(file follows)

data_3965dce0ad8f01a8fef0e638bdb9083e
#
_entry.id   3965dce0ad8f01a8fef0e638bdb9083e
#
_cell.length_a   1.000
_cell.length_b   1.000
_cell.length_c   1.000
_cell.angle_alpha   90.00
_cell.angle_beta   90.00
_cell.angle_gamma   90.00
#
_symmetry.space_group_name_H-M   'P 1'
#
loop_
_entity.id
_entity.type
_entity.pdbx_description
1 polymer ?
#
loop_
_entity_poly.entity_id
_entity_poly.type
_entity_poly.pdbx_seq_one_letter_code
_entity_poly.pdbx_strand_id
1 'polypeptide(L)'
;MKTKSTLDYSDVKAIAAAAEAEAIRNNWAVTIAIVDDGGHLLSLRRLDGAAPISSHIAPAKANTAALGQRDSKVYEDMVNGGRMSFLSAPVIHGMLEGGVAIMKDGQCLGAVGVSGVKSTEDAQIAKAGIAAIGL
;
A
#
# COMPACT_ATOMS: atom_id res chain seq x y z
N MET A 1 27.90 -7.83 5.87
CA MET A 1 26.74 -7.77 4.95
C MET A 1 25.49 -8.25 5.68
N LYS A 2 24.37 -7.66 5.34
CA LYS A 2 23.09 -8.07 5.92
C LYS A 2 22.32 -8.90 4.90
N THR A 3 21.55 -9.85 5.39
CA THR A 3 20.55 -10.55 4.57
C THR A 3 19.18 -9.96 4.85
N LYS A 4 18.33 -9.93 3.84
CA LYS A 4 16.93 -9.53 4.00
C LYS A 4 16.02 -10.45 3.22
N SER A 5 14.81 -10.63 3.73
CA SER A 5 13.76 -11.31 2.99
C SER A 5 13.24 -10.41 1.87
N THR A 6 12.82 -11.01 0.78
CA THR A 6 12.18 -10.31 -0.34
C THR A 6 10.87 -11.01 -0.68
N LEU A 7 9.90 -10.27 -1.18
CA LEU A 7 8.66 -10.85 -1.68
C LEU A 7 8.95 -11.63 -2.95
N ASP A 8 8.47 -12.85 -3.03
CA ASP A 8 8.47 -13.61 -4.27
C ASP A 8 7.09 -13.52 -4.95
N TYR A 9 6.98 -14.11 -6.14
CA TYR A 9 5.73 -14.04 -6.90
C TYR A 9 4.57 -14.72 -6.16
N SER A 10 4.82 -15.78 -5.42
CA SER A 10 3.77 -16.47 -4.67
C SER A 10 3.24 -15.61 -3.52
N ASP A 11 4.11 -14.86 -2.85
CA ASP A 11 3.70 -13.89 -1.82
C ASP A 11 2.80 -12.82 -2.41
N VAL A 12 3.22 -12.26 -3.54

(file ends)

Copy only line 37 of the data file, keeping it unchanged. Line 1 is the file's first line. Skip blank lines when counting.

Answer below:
N THR A 3 21.55 -9.85 5.39